Comment Re:People have to be careful (Score 0) 138

Let's be honest, US has only brought Cuba back in to the peace because of the current geo-political situation.

I disagree that it is the only reason, but think that fear of the growing influence of China in Cuba and Latin America is a motivating factor. (The State Department denies this by the way).

Comment Re:4G LTE is the way to go, not waiting for magic (Score 1) 138

My concern with LTE is that Cuba is a poor country and, in order to install ubiquitous LTE, they would need a lot of foreign investment in return for control and profits to the investor. I am not a big fan of, say, Verizon or Orange. By 2020, the Cuban economy will be in better shape, there will be newer technology and the US embargo will probably be history. Can they get by with expanded WiFi for mobile access and their current 2G phone system until then? Also, it is not clear that with the current government and economy that they could find an investor.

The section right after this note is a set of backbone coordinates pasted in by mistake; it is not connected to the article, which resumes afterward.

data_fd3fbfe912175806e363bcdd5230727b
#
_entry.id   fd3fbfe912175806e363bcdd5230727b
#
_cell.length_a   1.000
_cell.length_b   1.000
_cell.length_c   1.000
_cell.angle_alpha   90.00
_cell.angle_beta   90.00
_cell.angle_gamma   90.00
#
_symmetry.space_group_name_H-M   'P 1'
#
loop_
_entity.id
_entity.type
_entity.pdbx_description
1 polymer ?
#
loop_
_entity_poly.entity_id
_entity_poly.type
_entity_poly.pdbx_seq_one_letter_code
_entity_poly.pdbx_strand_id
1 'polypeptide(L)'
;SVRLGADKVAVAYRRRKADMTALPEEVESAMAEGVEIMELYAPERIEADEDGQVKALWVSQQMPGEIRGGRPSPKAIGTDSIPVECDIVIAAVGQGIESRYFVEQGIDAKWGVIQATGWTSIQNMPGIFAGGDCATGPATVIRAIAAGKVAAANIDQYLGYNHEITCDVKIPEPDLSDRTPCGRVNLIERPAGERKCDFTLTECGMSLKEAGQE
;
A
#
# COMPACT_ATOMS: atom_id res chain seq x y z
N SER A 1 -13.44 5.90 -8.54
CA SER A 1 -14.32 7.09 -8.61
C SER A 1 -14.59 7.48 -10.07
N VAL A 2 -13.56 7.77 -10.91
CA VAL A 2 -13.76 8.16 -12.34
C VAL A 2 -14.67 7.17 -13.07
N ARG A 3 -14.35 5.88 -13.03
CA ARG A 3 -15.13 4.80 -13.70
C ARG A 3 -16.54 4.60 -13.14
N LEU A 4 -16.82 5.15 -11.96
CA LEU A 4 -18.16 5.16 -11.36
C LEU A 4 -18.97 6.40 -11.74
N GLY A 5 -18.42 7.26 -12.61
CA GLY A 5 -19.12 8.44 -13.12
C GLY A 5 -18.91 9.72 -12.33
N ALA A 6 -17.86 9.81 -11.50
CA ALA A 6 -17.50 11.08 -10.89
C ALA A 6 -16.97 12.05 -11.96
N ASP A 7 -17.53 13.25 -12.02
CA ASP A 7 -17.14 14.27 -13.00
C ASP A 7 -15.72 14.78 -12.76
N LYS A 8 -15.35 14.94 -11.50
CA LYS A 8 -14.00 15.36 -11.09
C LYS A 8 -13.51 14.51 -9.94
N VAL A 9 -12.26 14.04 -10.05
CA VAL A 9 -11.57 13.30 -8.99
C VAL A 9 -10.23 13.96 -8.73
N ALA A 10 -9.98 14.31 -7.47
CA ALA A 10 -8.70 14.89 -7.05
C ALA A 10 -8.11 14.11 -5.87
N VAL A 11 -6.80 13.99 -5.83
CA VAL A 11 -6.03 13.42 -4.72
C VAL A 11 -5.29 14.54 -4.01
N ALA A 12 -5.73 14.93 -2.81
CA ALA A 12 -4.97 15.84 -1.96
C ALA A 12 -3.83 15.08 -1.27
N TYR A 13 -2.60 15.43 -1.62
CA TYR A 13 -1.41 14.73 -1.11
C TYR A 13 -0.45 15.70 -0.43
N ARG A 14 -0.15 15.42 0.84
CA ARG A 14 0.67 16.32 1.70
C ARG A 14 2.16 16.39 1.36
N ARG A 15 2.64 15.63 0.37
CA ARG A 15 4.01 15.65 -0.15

Submission + - Can Cuba skip cell phone connectivity?

lpress writes: Cuba has a second generation cellular network and Internet access is limited to about 5% of the population via work and school accounts and (mostly dial up) access in a few homes, so it was big news when they rolled out 35 public WiFi hotspots. Can they expand this public WiFi and skip 3G and 4G cell infrastructure until 5G equipment is available in about five years? By then, the US trade embargo will be gone, the Cuban economy will be improved and 5G and other wireless technologies will be available. Will they even need cell phone capability by then?